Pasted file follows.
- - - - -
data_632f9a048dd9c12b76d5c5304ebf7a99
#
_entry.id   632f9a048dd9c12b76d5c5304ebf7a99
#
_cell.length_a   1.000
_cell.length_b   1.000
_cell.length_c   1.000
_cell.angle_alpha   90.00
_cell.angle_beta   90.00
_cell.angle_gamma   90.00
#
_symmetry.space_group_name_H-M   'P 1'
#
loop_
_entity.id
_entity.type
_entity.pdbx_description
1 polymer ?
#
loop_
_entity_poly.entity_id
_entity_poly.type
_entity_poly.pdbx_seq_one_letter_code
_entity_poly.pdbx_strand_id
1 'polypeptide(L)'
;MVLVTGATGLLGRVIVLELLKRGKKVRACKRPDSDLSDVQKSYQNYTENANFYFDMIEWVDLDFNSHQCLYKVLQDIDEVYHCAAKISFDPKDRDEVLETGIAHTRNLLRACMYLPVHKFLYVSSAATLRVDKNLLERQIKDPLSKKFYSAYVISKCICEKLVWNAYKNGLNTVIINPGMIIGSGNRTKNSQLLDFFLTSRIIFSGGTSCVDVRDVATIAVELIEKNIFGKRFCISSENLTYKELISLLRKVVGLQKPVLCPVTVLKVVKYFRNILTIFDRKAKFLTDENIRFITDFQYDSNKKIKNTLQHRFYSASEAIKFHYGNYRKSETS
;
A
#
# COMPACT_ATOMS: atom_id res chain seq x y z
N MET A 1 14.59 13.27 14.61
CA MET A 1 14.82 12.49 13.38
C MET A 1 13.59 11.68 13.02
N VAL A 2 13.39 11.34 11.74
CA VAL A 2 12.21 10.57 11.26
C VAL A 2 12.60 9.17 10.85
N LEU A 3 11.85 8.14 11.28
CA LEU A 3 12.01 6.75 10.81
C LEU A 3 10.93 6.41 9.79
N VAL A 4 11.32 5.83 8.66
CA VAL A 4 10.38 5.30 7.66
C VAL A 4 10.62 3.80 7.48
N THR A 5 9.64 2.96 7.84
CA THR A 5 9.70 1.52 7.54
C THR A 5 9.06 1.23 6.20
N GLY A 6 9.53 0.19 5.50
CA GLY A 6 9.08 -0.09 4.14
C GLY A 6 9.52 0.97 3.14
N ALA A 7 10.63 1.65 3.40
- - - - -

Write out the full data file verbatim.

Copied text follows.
data_632f9a048dd9c12b76d5c5304ebf7a99
#
_entry.id   632f9a048dd9c12b76d5c5304ebf7a99
#
_cell.length_a   1.000
_cell.length_b   1.000
_cell.length_c   1.000
_cell.angle_alpha   90.00
_cell.angle_beta   90.00
_cell.angle_gamma   90.00
#
_symmetry.space_group_name_H-M   'P 1'
#
loop_
_entity.id
_entity.type
_entity.pdbx_description
1 polymer ?
#
loop_
_entity_poly.entity_id
_entity_poly.type
_entity_poly.pdbx_seq_one_letter_code
_entity_poly.pdbx_strand_id
1 'polypeptide(L)'
;MVLVTGATGLLGRVIVLELLKRGKKVRACKRPDSDLSDVQKSYQNYTENANFYFDMIEWVDLDFNSHQCLYKVLQDIDEVYHCAAKISFDPKDRDEVLETGIAHTRNLLRACMYLPVHKFLYVSSAATLRVDKNLLERQIKDPLSKKFYSAYVISKCICEKLVWNAYKNGLNTVIINPGMIIGSGNRTKNSQLLDFFLTSRIIFSGGTSCVDVRDVATIAVELIEKNIFGKRFCISSENLTYKELISLLRKVVGLQKPVLCPVTVLKVVKYFRNILTIFDRKAKFLTDENIRFITDFQYDSNKKIKNTLQHRFYSASEAIKFHYGNYRKSETS
;
A
#
# COMPACT_ATOMS: atom_id res chain seq x y z
N MET A 1 14.59 13.27 14.61
CA MET A 1 14.82 12.49 13.38
C MET A 1 13.59 11.68 13.02
N VAL A 2 13.39 11.34 11.74
CA VAL A 2 12.21 10.57 11.26
C VAL A 2 12.60 9.17 10.85
N LEU A 3 11.85 8.14 11.28
CA LEU A 3 12.01 6.75 10.81
C LEU A 3 10.93 6.41 9.79
N VAL A 4 11.32 5.83 8.66
CA VAL A 4 10.38 5.30 7.66
C VAL A 4 10.62 3.80 7.48
N THR A 5 9.64 2.96 7.84
CA THR A 5 9.70 1.52 7.54
C THR A 5 9.06 1.23 6.20
N GLY A 6 9.53 0.19 5.50
CA GLY A 6 9.08 -0.09 4.14
C GLY A 6 9.52 0.97 3.14
N ALA A 7 10.63 1.65 3.40